Last updated 16Dec23
Bushfold Flats Shed site (Russ and Muriel Read’s 1957 Hut site)
Bushfold Flats Shed site (Russ and Muriel Read’s 1957 Hut site) is situated in the northern part of Bushfold Flats in the Namadgi National Park.
Location: GR 55H FA 83568-65325 (MGA94), Williamsdale 8726-4N 1:25000
• KHA web site: Also known as McMahons, Russell Reads Hut or Bushfold 2. This area of Bushfold was originally selected by the McMahons but later came part of Booroomba Station until it was sold to Russell Read. The first hut built here in 1955 by Russell Read, was damaged by a strong wind storm two years later. It was built by Russell Read with help from Cav Lalor, for his personal use to support grazing activities. It was used by Russell and his wife Muriel as casual accommodation, and included some home comforts such as a very nice Kooka stove. It was damaged badly in the 2003 fires and finally pulled apart by the ACT Conservation service in July 2003. NPA volunteers cleared the site and the materials were eventually removed. About 400m to the south-east stands the remains of the original shearing shed built by Russell in 1964. The exotic trees were planted by the Pearson family.
• KHA Namadgi database (private source). Site 859. Within 100 metres are 3 different hut sites. Martin McMahon’s (GR 835654) was built after 1902 and is marked by remnant chimney stones and timbers. Russell Read’s 1955 hut (GR 835653) was wind damaged and its materials were used in 1957 for the hut stil …
• Gudgenby: A register of archaeological sites in the proposed Gudgenby National Park, J H Winston-Gregson MA thesis, ANU, 1978. Site TH3. See extracts of the relevant pages in the photos above.
• Namadgi & Tidbinbilla Classics: Tough Bushwalks in Canberra’s High Country Graeme Barrow, Dagraja Press Canberra, 2000, pp 41-42 “Built in 1957 by the Read family to replace an earlier structure ruined by gales. Used for shelter while the owners worked their stock. It’s surprisingly tall and built of corrugated iron with dressed timber providing one wall. Bush posts and rafters support the roof, the floor is dirt, and a couple of ancient refrigerators stand near the door.”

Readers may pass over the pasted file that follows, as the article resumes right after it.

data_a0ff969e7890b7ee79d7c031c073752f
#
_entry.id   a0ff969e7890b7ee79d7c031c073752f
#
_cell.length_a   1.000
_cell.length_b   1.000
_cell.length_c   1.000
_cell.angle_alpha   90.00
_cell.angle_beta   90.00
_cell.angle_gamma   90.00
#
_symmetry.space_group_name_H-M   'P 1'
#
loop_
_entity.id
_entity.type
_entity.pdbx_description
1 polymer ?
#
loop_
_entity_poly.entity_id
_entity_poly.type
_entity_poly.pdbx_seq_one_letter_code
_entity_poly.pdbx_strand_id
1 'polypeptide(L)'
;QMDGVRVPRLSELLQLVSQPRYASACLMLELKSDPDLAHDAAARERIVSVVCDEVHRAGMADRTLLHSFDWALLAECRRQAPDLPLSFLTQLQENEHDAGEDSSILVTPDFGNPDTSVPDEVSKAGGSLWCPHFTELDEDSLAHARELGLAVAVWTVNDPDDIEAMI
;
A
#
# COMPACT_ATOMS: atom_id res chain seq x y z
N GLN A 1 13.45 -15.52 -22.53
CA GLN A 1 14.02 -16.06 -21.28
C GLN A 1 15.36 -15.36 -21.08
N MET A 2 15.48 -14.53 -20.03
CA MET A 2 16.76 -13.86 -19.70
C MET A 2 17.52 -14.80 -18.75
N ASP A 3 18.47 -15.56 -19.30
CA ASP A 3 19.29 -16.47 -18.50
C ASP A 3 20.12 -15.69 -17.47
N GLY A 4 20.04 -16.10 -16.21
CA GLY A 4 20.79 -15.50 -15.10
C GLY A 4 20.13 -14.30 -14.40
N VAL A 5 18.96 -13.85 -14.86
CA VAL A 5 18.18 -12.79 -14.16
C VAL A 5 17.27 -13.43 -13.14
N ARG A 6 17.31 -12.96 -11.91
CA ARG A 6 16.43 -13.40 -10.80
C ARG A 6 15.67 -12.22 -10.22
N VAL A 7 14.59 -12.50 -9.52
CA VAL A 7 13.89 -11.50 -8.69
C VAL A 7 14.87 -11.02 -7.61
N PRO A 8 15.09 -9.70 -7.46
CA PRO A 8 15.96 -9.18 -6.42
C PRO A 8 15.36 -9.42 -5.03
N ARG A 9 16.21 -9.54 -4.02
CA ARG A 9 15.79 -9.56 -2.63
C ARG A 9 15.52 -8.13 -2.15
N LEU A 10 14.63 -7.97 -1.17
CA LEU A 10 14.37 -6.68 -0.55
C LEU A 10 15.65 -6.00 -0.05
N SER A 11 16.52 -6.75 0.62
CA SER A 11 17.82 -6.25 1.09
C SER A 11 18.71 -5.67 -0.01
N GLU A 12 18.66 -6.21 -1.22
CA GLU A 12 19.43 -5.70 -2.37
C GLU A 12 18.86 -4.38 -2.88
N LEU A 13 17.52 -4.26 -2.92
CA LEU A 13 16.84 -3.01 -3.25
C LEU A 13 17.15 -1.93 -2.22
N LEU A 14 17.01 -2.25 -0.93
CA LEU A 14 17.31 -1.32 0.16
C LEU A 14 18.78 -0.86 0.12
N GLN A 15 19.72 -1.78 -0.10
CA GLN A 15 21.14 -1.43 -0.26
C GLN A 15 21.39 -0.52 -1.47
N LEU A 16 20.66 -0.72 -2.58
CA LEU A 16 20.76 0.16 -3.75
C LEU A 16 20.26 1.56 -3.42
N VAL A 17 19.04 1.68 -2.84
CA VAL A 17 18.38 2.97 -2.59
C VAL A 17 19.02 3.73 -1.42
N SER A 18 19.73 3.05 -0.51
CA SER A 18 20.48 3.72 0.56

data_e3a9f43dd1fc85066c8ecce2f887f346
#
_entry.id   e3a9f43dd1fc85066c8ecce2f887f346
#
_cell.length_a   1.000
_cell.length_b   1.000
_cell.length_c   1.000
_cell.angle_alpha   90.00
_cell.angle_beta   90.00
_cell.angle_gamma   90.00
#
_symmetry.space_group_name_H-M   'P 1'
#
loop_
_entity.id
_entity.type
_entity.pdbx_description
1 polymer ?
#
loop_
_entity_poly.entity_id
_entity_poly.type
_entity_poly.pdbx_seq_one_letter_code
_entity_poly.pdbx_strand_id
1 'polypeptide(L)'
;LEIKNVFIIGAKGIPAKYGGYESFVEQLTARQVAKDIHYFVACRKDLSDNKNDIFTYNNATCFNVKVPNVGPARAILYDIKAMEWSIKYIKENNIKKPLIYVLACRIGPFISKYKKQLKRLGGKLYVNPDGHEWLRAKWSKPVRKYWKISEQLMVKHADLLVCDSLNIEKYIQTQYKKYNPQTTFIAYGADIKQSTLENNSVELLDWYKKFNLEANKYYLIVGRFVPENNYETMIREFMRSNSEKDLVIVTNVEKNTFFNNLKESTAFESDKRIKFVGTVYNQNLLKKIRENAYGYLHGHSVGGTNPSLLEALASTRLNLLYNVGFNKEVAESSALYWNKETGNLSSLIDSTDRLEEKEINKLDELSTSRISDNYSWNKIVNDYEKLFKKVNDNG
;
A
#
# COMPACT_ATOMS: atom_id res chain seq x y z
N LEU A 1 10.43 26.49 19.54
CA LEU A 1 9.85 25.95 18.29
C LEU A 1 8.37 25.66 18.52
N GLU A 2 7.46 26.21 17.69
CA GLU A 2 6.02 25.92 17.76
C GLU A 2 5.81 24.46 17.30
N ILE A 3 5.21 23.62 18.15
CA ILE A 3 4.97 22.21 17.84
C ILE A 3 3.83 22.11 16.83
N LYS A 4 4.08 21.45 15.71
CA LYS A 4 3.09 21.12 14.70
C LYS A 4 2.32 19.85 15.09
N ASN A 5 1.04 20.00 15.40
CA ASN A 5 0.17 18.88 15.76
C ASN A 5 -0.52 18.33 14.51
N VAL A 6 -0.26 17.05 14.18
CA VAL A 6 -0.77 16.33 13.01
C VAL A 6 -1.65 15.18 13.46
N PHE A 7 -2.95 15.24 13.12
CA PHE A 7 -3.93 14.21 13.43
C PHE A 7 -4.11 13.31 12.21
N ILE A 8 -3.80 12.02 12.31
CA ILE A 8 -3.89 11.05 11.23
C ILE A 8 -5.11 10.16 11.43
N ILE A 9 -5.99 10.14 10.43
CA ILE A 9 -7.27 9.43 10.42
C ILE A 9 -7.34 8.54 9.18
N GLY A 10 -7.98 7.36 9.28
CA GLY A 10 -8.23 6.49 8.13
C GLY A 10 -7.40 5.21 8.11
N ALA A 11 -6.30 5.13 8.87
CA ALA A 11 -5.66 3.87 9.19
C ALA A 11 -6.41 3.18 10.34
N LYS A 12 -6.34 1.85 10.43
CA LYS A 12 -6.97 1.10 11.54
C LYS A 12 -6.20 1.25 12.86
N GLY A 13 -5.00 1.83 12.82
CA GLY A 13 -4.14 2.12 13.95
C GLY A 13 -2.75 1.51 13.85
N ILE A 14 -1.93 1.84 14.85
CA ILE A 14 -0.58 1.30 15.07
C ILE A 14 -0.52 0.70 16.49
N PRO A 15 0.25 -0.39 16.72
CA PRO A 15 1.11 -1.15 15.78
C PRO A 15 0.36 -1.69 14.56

• See NPA-ACT Bulletin 1995 article here by Matthew Higgins. This is what Matthew wrote:
“At the northern end of Bushfold stands Russ’s own hut. Built in 1957 it replaced an earlier hut built two years earlier but which was blown down in a windstorm. The chimney stones of the earlier hut remain a short distance down in front of the present hut. The present hut too has a skillion roof and bush timber in the frame, and one of the walls is weatherboard while the others are iron. The most distinctive feature is the enormous height of the building, for it has a very high roof indeed for this sort of building. Inside there are a couple of old fridges and a Bega wood stove in the fireplace. Around the hut there is a range of objects, one of the most interesting being an aged crosscut saw jammed in a tree trunk. Russ built the hut with help from mate Cav Lalor. Russ and his wife Muriel (both of whom, incidentally, now live in Ainslie) used the hut while doing periodic stockwork.”